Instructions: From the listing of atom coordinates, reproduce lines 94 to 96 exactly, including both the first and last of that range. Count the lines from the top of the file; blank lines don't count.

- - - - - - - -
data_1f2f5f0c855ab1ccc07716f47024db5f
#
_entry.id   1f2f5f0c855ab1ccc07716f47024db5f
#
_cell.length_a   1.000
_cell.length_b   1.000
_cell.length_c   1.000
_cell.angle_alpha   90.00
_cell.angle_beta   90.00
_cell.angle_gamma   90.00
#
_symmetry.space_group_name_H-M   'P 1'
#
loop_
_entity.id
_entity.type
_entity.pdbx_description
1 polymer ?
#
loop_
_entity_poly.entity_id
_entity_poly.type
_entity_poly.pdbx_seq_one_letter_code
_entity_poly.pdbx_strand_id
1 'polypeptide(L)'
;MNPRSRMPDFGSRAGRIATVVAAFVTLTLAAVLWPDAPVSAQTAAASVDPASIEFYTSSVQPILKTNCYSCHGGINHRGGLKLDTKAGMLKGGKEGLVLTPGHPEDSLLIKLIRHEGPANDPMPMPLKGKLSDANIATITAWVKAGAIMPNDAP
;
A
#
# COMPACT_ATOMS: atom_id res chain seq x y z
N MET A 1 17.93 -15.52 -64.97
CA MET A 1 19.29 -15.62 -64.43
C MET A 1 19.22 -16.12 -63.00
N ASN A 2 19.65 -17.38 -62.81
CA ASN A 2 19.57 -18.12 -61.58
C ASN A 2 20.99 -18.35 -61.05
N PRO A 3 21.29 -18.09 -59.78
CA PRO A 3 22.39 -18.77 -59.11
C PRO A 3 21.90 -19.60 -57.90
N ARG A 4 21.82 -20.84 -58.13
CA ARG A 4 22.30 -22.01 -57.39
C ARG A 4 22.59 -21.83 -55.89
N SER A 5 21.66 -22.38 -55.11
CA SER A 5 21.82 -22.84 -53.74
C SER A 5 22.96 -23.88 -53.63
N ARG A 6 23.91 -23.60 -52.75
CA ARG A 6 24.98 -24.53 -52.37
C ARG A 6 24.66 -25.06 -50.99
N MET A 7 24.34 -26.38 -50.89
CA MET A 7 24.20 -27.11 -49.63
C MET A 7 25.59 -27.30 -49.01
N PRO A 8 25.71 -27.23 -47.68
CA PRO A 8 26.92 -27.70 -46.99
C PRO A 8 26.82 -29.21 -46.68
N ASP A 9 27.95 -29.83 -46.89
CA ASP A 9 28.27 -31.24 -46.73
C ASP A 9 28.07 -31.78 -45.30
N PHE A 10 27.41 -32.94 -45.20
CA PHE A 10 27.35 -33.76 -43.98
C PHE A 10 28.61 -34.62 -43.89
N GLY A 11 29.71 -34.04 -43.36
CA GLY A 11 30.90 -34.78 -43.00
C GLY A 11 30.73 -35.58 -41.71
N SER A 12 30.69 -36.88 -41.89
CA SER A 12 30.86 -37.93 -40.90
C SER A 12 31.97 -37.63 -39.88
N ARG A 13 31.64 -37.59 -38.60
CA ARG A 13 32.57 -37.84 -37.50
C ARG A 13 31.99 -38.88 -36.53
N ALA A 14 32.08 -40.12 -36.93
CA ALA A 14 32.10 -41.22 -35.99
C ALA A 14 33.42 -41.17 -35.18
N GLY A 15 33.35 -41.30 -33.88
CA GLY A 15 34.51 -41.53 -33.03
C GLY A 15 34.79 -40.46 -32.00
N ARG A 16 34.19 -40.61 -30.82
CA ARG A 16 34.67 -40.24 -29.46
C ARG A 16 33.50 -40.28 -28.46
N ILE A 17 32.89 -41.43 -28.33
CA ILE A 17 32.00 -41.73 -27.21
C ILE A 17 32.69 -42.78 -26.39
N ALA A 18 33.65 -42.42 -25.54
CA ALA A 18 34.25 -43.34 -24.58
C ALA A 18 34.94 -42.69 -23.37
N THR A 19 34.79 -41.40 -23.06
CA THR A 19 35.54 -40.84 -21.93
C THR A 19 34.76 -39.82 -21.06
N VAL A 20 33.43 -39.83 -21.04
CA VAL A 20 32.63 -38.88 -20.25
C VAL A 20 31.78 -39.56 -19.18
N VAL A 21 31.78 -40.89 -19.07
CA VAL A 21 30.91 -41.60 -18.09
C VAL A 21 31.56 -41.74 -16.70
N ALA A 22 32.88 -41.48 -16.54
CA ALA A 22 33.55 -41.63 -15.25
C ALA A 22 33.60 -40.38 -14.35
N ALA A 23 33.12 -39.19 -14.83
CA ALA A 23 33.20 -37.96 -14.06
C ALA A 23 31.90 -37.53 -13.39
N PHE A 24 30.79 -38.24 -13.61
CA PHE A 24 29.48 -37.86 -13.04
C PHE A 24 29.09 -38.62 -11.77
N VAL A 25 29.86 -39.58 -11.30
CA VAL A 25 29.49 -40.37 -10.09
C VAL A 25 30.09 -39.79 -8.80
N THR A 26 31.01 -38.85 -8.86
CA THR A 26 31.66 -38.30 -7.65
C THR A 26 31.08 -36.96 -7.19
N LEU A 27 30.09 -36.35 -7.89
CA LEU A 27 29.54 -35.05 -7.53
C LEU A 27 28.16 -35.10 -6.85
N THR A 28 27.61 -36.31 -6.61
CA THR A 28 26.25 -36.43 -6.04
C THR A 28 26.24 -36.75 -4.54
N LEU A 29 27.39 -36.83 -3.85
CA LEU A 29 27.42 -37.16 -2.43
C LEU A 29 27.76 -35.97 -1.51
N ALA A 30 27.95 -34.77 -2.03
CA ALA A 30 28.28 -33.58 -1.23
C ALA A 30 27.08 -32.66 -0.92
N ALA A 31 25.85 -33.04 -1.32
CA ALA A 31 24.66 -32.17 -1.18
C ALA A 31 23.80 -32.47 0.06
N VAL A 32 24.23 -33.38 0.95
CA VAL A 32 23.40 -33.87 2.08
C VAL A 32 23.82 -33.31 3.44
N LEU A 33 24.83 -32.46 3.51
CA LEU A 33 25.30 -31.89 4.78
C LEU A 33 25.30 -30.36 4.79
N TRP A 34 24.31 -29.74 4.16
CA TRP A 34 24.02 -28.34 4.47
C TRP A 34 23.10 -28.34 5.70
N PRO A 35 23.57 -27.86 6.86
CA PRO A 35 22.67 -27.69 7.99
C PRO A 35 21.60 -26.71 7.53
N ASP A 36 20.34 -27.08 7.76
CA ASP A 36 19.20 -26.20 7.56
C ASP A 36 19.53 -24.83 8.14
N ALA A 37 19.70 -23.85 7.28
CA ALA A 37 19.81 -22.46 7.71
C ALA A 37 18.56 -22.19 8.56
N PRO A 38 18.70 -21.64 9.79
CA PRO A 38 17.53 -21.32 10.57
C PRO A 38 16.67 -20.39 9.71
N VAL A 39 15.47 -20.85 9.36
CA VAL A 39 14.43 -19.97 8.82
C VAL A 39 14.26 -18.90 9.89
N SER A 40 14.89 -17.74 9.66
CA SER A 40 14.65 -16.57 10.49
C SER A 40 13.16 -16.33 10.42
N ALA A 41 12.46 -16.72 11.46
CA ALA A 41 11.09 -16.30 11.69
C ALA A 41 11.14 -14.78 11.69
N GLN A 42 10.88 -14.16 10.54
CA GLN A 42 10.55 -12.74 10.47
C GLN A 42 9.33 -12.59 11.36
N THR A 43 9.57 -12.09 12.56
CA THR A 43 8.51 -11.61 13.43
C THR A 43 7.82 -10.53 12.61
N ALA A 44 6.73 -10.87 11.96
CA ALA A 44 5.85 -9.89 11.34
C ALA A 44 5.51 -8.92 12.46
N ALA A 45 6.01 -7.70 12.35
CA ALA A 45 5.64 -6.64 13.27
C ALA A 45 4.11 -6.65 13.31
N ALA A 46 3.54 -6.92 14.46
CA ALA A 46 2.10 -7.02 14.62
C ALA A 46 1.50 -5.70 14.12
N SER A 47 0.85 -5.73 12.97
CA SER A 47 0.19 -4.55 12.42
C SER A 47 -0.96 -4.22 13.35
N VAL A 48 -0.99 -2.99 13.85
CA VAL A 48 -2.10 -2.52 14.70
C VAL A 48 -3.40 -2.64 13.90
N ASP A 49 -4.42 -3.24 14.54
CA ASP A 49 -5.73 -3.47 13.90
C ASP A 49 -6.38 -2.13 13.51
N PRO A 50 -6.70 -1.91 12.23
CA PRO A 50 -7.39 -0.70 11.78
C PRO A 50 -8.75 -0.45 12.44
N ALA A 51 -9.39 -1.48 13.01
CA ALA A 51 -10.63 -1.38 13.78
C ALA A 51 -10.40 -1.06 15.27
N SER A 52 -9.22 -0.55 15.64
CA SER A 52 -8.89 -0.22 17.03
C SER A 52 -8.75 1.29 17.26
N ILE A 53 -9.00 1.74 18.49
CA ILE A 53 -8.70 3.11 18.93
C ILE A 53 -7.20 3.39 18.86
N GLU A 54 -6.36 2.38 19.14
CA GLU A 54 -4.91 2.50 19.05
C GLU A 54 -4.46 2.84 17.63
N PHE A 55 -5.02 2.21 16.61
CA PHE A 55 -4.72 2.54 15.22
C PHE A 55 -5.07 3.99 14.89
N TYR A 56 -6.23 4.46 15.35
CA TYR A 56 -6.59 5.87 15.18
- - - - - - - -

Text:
N ALA A 22 32.88 -41.48 -16.54
CA ALA A 22 33.55 -41.63 -15.25
C ALA A 22 33.60 -40.38 -14.35